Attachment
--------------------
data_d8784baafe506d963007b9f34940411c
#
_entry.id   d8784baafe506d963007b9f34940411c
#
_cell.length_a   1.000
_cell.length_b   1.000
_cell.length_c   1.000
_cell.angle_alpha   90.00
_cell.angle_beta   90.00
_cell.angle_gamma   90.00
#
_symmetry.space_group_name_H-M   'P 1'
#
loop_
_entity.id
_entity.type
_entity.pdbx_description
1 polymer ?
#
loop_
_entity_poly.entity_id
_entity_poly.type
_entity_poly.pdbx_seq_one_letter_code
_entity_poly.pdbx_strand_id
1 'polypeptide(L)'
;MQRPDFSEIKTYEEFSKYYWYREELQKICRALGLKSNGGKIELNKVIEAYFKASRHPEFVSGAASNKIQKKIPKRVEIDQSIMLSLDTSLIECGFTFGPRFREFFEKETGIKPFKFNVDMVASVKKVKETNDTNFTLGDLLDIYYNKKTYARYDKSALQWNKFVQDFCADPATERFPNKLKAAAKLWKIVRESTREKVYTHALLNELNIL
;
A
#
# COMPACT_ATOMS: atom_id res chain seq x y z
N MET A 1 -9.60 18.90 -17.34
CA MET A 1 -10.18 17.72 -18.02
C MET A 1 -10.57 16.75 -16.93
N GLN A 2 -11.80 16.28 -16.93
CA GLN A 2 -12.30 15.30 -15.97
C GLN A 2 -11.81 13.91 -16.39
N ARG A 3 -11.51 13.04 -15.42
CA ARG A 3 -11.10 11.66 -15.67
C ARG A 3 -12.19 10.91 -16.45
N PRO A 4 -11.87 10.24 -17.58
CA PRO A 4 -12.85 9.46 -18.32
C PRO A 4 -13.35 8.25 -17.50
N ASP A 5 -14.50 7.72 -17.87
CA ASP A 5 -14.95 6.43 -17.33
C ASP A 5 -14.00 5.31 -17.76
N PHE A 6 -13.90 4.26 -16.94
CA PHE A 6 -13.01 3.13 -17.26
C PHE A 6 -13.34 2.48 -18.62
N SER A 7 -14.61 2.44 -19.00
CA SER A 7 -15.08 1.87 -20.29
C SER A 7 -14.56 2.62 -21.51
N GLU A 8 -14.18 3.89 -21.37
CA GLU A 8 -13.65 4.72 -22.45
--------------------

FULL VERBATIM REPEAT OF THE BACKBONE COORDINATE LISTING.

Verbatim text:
data_d8784baafe506d963007b9f34940411c
#
_entry.id   d8784baafe506d963007b9f34940411c
#
_cell.length_a   1.000
_cell.length_b   1.000
_cell.length_c   1.000
_cell.angle_alpha   90.00
_cell.angle_beta   90.00
_cell.angle_gamma   90.00
#
_symmetry.space_group_name_H-M   'P 1'
#
loop_
_entity.id
_entity.type
_entity.pdbx_description
1 polymer ?
#
loop_
_entity_poly.entity_id
_entity_poly.type
_entity_poly.pdbx_seq_one_letter_code
_entity_poly.pdbx_strand_id
1 'polypeptide(L)'
;MQRPDFSEIKTYEEFSKYYWYREELQKICRALGLKSNGGKIELNKVIEAYFKASRHPEFVSGAASNKIQKKIPKRVEIDQSIMLSLDTSLIECGFTFGPRFREFFEKETGIKPFKFNVDMVASVKKVKETNDTNFTLGDLLDIYYNKKTYARYDKSALQWNKFVQDFCADPATERFPNKLKAAAKLWKIVRESTREKVYTHALLNELNIL
;
A
#
# COMPACT_ATOMS: atom_id res chain seq x y z
N MET A 1 -9.60 18.90 -17.34
CA MET A 1 -10.18 17.72 -18.02
C MET A 1 -10.57 16.75 -16.93
N GLN A 2 -11.80 16.28 -16.93
CA GLN A 2 -12.30 15.30 -15.97
C GLN A 2 -11.81 13.91 -16.39
N ARG A 3 -11.51 13.04 -15.42
CA ARG A 3 -11.10 11.66 -15.67
C ARG A 3 -12.19 10.91 -16.45
N PRO A 4 -11.87 10.24 -17.58
CA PRO A 4 -12.85 9.46 -18.32
C PRO A 4 -13.35 8.25 -17.50
N ASP A 5 -14.50 7.72 -17.87
CA ASP A 5 -14.95 6.43 -17.33
C ASP A 5 -14.00 5.31 -17.76
N PHE A 6 -13.90 4.26 -16.94
CA PHE A 6 -13.01 3.13 -17.26
C PHE A 6 -13.34 2.48 -18.62
N SER A 7 -14.61 2.44 -19.00
CA SER A 7 -15.08 1.87 -20.29
C SER A 7 -14.56 2.62 -21.51
N GLU A 8 -14.18 3.89 -21.37
CA GLU A 8 -13.65 4.72 -22.45